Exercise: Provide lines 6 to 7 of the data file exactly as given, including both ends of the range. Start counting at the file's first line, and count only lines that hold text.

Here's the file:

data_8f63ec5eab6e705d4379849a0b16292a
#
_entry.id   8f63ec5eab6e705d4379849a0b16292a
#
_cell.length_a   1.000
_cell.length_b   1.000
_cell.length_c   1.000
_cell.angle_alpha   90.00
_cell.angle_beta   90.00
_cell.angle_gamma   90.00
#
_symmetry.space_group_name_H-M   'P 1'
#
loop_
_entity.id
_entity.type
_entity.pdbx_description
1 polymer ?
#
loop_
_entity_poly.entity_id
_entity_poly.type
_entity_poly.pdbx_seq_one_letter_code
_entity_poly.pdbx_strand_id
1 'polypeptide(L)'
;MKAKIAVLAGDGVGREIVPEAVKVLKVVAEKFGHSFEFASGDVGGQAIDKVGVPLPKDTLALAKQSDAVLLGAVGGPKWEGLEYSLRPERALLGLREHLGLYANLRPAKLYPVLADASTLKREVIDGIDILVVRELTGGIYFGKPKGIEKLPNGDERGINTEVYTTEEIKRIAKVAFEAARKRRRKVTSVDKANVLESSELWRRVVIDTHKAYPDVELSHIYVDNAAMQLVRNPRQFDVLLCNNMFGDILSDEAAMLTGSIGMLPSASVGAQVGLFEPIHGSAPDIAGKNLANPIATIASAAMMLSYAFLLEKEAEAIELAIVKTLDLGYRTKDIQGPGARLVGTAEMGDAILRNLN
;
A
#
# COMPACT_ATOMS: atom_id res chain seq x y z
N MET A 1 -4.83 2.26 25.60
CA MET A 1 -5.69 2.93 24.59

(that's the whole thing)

_cell.length_b   1.000
_cell.length_c   1.000